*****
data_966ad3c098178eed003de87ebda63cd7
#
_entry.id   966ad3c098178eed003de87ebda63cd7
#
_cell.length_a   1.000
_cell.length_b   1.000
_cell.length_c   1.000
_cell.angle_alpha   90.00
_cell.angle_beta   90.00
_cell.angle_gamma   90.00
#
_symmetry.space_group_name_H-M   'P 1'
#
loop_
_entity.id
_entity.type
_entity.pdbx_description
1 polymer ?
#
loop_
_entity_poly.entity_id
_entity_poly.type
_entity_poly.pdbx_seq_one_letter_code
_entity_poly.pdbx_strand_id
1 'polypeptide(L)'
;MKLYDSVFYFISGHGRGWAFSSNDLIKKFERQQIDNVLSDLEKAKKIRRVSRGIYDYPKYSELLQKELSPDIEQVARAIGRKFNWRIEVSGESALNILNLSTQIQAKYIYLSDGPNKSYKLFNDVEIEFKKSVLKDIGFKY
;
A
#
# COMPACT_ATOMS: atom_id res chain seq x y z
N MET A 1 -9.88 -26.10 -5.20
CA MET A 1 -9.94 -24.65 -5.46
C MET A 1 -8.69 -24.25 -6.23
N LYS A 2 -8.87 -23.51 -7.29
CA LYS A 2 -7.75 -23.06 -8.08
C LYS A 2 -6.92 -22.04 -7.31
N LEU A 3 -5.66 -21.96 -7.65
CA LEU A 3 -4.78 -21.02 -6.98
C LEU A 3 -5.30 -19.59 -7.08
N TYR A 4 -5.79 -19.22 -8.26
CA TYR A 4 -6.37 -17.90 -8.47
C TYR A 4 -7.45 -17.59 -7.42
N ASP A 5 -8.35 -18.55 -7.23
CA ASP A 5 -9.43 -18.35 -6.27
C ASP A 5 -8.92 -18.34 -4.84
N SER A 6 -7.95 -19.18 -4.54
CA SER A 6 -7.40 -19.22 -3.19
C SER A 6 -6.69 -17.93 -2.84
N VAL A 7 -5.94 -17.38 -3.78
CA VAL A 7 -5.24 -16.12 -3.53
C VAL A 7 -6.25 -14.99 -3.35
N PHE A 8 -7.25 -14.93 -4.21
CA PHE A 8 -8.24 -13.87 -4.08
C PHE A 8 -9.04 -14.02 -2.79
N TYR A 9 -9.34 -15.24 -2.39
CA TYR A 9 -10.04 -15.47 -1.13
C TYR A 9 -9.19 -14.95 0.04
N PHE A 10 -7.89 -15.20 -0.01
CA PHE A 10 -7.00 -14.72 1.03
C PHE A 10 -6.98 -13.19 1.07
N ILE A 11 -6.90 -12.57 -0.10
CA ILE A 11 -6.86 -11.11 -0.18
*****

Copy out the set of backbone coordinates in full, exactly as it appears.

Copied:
data_966ad3c098178eed003de87ebda63cd7
#
_entry.id   966ad3c098178eed003de87ebda63cd7
#
_cell.length_a   1.000
_cell.length_b   1.000
_cell.length_c   1.000
_cell.angle_alpha   90.00
_cell.angle_beta   90.00
_cell.angle_gamma   90.00
#
_symmetry.space_group_name_H-M   'P 1'
#
loop_
_entity.id
_entity.type
_entity.pdbx_description
1 polymer ?
#
loop_
_entity_poly.entity_id
_entity_poly.type
_entity_poly.pdbx_seq_one_letter_code
_entity_poly.pdbx_strand_id
1 'polypeptide(L)'
;MKLYDSVFYFISGHGRGWAFSSNDLIKKFERQQIDNVLSDLEKAKKIRRVSRGIYDYPKYSELLQKELSPDIEQVARAIGRKFNWRIEVSGESALNILNLSTQIQAKYIYLSDGPNKSYKLFNDVEIEFKKSVLKDIGFKY
;
A
#
# COMPACT_ATOMS: atom_id res chain seq x y z
N MET A 1 -9.88 -26.10 -5.20
CA MET A 1 -9.94 -24.65 -5.46
C MET A 1 -8.69 -24.25 -6.23
N LYS A 2 -8.87 -23.51 -7.29
CA LYS A 2 -7.75 -23.06 -8.08
C LYS A 2 -6.92 -22.04 -7.31
N LEU A 3 -5.66 -21.96 -7.65
CA LEU A 3 -4.78 -21.02 -6.98
C LEU A 3 -5.30 -19.59 -7.08
N TYR A 4 -5.79 -19.22 -8.26
CA TYR A 4 -6.37 -17.90 -8.47
C TYR A 4 -7.45 -17.59 -7.42
N ASP A 5 -8.35 -18.55 -7.23
CA ASP A 5 -9.43 -18.35 -6.27
C ASP A 5 -8.92 -18.34 -4.84
N SER A 6 -7.95 -19.18 -4.54
CA SER A 6 -7.40 -19.22 -3.19
C SER A 6 -6.69 -17.93 -2.84
N VAL A 7 -5.94 -17.38 -3.78
CA VAL A 7 -5.24 -16.12 -3.53
C VAL A 7 -6.25 -14.99 -3.35
N PHE A 8 -7.25 -14.93 -4.21
CA PHE A 8 -8.24 -13.87 -4.08
C PHE A 8 -9.04 -14.02 -2.79
N TYR A 9 -9.34 -15.24 -2.39
CA TYR A 9 -10.04 -15.47 -1.13
C TYR A 9 -9.19 -14.95 0.04
N PHE A 10 -7.89 -15.20 -0.01
CA PHE A 10 -7.00 -14.72 1.03
C PHE A 10 -6.98 -13.19 1.07
N ILE A 11 -6.90 -12.57 -0.10
CA ILE A 11 -6.86 -11.11 -0.18